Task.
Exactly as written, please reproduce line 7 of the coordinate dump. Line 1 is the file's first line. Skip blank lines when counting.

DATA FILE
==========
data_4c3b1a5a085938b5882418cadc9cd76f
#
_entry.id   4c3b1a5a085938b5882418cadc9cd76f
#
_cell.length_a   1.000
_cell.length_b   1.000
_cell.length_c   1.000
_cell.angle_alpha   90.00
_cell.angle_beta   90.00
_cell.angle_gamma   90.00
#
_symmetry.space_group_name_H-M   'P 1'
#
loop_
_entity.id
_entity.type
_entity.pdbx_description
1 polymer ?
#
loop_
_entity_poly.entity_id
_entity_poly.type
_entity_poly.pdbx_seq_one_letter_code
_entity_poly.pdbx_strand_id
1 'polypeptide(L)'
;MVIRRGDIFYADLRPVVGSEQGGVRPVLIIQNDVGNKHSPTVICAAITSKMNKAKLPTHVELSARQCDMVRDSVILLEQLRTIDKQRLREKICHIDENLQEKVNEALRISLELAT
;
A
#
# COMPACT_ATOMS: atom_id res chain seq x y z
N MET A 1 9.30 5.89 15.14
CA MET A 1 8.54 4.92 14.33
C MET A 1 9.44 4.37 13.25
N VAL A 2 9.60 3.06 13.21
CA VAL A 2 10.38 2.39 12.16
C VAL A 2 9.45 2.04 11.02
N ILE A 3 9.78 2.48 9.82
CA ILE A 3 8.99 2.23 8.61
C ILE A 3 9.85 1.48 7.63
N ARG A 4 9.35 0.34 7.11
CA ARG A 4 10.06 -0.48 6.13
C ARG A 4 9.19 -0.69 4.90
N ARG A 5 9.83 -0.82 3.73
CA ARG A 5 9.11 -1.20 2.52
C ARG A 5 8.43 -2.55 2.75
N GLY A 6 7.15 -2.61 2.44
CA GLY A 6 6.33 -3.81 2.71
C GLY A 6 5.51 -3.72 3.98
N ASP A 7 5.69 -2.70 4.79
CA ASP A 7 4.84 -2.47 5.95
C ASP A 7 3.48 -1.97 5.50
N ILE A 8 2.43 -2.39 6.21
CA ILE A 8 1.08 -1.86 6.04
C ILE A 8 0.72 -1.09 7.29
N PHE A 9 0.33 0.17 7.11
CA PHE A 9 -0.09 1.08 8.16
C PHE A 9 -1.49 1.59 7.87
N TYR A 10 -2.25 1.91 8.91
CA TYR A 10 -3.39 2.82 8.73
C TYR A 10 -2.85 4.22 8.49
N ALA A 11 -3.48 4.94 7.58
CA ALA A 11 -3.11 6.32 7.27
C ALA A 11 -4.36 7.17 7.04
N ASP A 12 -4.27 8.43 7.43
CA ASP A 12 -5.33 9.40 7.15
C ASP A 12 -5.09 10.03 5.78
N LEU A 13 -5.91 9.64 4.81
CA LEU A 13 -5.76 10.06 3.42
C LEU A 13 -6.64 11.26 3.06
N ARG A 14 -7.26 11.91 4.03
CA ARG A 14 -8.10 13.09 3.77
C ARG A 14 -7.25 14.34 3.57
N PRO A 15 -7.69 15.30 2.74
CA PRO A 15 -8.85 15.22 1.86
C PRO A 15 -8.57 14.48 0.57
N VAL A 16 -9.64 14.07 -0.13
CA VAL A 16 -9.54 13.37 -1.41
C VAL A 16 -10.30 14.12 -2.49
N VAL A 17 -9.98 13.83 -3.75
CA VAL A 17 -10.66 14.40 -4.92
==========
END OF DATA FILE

_cell.length_c   1.000